News & Events


February 10, 2016

Addressing Violence against Women in Native Communities

IMAG0031The third meeting of the Indigenous Research Collaborative to End Violence took place Sept. 14-15, 2015 at the Talaris Center near the Univ. of Washington campus in Seattle. Meeting attendees were primarily Indigenous women researchers. They were academics, professors, community leaders and experts with invaluable insights and expertise, and they hailed from all over: from New Zealand to Alaska, Hawai’i to Nepal. Although their backgrounds and interests were diverse, they were united by a shared sense of urgency to address issues of violence among Indigenous communities. Tess Abrahamson-Richards (Spokane), Research Coordinator at the Center for Indigenous Health Research, notes that the main goal of this conference was for Indigenous health researchers to assemble with pointed intentionality in order to 1) formalize collaborative efforts, 2) crystalize shared interests and 3) identify barriers to action that may be limiting their capacity to address issues related to Indigenous health and wellness.
 The conference was an intense two-day experience punctuated by electric conversations exploring how to best integrate Indigenist practices and ideals within the rigid confines of institutions like academia and research in order to better serve native communities. This meeting represented a forum for establishing and strengthening connections, for tackling barriers associated with doing strong work in Native communities, for providing and receiving invaluable feedback about current works in progress and for forging future partnerships. Some of the discussions covered heavy topics such as elder abuse, sexual abuse, domestic violence and damaging childhood experiences that linger and continue to cause mental and physical harm even into adulthood.
ValliKanuha Dr. Val Kalei Kanuha, who hails from the University of Hawai’i at Mānoa, vocalized a sentiment that was shared and echoed by many in attendance, “[We must] make a relative out of the pain because that is the only way to catalyze healing.” Dr. Kanuha notes that it is critical for researchers, community leaders and direct service providers to honor Native histories, languages and traditions in order to conduct trauma-informed work and ultimately promote community healing.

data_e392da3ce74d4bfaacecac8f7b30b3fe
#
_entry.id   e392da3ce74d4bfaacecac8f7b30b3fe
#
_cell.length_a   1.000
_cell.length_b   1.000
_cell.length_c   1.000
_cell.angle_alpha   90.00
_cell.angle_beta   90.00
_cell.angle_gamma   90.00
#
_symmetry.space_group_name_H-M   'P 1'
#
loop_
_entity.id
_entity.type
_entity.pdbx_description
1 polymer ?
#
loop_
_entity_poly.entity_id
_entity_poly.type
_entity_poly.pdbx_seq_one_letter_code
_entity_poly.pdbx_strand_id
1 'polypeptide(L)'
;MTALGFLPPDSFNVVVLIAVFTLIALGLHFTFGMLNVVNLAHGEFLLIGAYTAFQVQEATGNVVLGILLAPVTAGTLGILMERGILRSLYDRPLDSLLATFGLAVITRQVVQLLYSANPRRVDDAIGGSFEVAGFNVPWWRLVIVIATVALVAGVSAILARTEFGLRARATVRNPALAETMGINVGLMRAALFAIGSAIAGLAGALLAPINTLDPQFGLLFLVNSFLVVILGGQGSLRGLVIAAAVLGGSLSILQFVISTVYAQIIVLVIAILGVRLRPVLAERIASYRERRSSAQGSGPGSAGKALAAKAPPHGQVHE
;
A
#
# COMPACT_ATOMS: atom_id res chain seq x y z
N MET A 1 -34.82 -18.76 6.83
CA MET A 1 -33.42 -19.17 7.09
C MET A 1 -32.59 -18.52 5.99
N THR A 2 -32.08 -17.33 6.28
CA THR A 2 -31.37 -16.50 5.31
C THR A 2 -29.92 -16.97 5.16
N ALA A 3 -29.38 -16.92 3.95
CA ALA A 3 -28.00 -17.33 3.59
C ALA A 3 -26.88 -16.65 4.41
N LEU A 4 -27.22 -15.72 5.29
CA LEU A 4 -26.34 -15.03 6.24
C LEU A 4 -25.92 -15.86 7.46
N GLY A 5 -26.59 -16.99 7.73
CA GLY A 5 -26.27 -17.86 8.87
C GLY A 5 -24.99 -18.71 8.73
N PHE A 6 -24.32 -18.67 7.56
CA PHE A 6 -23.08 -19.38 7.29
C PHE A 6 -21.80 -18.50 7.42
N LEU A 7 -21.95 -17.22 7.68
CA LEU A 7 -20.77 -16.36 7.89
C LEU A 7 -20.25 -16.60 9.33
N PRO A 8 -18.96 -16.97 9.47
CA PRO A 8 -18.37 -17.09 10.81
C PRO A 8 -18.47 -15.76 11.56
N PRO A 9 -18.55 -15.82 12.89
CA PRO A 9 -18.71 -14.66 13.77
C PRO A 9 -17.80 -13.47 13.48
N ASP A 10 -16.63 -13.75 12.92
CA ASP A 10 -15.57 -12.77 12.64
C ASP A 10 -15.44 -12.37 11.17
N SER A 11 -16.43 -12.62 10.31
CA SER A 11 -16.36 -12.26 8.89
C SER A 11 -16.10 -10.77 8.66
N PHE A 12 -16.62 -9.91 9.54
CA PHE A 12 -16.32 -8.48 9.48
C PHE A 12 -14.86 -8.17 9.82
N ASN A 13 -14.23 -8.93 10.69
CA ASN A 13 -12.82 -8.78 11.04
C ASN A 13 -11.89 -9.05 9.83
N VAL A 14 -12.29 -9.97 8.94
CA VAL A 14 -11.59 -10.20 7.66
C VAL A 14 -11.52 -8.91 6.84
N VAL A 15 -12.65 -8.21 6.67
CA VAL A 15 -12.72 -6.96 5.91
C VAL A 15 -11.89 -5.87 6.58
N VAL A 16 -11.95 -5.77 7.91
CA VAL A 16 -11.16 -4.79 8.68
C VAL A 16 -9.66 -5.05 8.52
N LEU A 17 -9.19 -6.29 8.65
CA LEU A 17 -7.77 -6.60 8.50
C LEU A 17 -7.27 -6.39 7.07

A common and refreshing theme that was present in the anecdotes and personal experiences about addressing these issues was a thoughtfulness and willingness to embrace nuance in order to more dynamically and sincerely work with Native groups. Indigenous communities, in particular, possess unique assets that embolden them to be resilient, graceful and dignified as they work together to undo centuries of historical trauma. As the conference came to a close, there was a buzz in the air—a feeling of invigoration. Something is about to happen. Something is already happening and that “something” is change—change that is driven by innovative and spirited thinkers who are unafraid to challenge convention in order to promote healing in Native communities.

Funding for the collaborative was provided by the National Indigenous Women’s Resource Center, (Lucy Rain Simpson [Navajo], Executive Director; Gwendolyn Packard [Ihanktonwan Dakota], Program Specialist). Additional funding through the Indigenous Wellness Research Institute’s Community Engagement and Outreach Core (principal investigator Bonnie Duran) was provided by the National Institute on Minority Health and Health Disparities of the National Institutes of Health under Award Number P60MD006909.